Project title: Water Diplomacy: Making Water Cooperation Work; Technical support for the Ganges-Brahmaputra-Meghna (GBM) region case-study (WADI)
Location: China, Bhutan, India and Bangladesh
Duration: 2015 – 2016
Project background: The Hague Institute for Global Justice, of the Netherlands, participated as trainers for hydro-diplomacy activities under the ‘Ecosystems for Life (E4L): A Bangladesh-India Initiative’ project of IUCN in 2014. The collaboration extended to this project that entails a comparative analysis of tools used in multi-track diplomacy and peace processes.
Where the key research question focuses on ‘how can participatory and diplomatic interventions successfully be applied to build trust amongst all stakeholders and reach a mutually accepted agreement and sustainable implementation?’, the project aims to identify a Zone of Possible Agreement (ZOPA), and where possible, to create ownership and commitment from basin stakeholders for follow-up activities related to the ZOPA.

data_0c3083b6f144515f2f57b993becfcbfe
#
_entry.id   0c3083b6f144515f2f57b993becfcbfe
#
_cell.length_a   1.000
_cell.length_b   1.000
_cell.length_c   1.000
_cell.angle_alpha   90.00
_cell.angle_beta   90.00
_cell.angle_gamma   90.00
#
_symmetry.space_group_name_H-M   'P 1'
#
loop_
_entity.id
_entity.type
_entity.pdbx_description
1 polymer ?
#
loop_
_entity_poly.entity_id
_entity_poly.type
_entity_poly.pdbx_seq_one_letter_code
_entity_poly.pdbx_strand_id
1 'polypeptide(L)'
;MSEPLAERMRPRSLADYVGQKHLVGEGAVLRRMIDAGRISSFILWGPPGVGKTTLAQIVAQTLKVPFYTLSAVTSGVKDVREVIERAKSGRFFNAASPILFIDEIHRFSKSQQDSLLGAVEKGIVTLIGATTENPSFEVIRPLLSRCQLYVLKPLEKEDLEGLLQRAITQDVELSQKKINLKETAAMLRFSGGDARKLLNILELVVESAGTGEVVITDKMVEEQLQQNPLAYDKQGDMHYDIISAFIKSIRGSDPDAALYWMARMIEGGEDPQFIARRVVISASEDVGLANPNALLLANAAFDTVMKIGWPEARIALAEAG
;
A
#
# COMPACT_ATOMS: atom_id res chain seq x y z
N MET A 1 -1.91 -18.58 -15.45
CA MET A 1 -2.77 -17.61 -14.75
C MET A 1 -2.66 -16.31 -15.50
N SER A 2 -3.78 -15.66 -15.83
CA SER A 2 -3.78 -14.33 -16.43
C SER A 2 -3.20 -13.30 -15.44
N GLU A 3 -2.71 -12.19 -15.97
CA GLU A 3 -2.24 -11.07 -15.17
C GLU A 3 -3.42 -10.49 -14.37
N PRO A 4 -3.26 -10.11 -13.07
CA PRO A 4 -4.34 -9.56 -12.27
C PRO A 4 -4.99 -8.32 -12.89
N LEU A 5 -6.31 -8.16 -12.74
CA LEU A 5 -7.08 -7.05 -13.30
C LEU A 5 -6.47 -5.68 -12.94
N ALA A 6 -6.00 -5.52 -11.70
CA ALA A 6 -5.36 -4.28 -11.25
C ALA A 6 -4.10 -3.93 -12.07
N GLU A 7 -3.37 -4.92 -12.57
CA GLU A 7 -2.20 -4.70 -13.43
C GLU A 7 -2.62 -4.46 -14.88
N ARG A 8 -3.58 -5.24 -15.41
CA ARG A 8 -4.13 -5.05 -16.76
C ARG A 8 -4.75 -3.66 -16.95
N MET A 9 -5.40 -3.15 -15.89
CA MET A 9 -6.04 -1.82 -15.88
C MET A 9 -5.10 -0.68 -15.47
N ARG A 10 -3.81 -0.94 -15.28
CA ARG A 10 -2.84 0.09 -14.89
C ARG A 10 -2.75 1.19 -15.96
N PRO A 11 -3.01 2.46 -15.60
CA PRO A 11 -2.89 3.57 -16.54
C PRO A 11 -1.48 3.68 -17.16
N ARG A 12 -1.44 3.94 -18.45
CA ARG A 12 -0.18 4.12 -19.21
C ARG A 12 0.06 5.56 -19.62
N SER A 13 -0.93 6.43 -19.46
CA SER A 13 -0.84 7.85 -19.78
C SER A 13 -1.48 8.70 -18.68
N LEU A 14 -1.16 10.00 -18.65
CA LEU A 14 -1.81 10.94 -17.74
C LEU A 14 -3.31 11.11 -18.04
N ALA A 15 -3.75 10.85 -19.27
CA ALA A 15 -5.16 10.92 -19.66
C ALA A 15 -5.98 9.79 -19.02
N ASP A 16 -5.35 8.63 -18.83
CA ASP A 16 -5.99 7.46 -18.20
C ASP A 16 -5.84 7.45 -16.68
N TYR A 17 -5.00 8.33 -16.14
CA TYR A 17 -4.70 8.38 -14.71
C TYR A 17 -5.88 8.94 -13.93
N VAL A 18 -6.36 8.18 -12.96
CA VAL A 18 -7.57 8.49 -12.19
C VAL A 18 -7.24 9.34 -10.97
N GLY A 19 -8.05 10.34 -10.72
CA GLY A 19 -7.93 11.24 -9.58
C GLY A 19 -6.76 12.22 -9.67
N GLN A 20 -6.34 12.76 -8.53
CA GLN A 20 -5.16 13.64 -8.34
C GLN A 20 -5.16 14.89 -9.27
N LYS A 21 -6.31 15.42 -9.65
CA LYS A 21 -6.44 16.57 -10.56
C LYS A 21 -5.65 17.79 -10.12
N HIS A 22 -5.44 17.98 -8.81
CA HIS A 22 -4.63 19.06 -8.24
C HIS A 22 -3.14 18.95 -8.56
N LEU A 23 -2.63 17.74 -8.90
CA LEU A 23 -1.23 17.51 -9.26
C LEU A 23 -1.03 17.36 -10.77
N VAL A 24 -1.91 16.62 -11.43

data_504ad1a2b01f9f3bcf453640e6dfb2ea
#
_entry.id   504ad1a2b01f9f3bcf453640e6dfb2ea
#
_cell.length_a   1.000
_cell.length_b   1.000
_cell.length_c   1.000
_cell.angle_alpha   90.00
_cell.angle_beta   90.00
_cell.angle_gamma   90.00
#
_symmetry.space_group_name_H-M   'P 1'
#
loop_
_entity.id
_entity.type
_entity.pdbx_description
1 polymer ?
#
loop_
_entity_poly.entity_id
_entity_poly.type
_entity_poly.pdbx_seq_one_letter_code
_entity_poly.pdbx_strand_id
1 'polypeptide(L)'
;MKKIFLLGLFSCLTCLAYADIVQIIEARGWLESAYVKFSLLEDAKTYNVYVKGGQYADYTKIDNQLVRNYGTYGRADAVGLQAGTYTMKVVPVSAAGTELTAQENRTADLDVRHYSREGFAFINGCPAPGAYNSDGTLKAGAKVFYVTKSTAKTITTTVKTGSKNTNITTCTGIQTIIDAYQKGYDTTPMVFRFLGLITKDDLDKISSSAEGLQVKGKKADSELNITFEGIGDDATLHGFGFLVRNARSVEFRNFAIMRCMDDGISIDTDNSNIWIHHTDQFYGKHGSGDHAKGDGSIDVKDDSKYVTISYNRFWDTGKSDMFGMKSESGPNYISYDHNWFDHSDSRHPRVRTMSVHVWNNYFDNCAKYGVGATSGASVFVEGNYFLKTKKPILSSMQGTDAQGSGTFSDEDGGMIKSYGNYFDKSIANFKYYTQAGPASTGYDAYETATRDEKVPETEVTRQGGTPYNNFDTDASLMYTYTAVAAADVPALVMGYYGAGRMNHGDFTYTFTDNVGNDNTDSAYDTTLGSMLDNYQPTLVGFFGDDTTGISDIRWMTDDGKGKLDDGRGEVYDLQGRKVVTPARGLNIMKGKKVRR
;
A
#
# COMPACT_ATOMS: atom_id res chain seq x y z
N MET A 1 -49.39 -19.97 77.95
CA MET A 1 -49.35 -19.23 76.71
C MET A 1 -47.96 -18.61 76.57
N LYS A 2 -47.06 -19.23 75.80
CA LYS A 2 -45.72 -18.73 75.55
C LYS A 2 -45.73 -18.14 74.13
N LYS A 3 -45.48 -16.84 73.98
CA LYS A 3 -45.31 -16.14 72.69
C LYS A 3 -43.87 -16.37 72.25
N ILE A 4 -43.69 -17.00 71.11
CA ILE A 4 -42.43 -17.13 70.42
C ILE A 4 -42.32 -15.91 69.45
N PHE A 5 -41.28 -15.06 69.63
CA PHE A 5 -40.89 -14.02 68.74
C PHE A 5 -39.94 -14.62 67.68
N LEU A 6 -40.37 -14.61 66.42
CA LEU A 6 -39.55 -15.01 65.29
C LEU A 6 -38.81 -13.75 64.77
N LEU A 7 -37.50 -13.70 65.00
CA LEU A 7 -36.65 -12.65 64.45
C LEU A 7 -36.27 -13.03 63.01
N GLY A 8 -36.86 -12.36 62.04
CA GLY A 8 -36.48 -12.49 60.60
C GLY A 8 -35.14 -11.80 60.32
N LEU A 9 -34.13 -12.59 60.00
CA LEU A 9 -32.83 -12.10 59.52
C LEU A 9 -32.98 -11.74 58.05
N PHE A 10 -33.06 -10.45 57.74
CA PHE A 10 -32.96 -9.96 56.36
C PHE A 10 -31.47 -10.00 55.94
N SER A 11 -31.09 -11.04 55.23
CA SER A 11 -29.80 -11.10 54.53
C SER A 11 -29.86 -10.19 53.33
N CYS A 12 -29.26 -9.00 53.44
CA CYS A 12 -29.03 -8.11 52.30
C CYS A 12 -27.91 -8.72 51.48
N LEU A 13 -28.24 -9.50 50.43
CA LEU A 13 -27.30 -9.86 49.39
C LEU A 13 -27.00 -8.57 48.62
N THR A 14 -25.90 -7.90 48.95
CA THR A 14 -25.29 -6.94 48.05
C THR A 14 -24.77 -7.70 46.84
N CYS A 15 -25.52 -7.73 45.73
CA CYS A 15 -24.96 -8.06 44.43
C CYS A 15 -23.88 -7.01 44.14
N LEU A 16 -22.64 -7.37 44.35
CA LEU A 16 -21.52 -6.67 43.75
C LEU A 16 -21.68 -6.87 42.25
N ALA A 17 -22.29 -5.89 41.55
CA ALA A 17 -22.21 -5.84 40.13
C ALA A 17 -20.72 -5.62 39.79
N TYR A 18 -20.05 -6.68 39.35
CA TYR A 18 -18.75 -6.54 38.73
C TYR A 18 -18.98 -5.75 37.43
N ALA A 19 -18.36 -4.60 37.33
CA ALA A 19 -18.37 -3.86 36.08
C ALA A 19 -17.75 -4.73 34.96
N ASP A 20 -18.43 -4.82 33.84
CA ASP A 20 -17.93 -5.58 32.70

The approach is to undertake state-of-the-art research, actively facilitate stakeholder dialogues, and train facilitators. The methodology will include in-depth confidential interviews with the key stakeholders in these processes on the factors influencing successful cooperation.
Objectives of the project: The project aims to develop a Legal and Political Economy Framework (LPEF) for understanding effective trans-boundary water cooperation that could be applied in the Brahmaputra river basin (China, Bhutan, India and Bangladesh) to gain more insight in legal, economic and institutional power dynamics across borders.
- Country reports on baseline and landscape mapping for each of the mentioned countries
- One regional report for the Brahmaputra basin region (the LPEF)
- Two multi-stakeholder regional dialogues on the findings of those reports
Donor: The Hague Institute for Global Justice, the Netherlands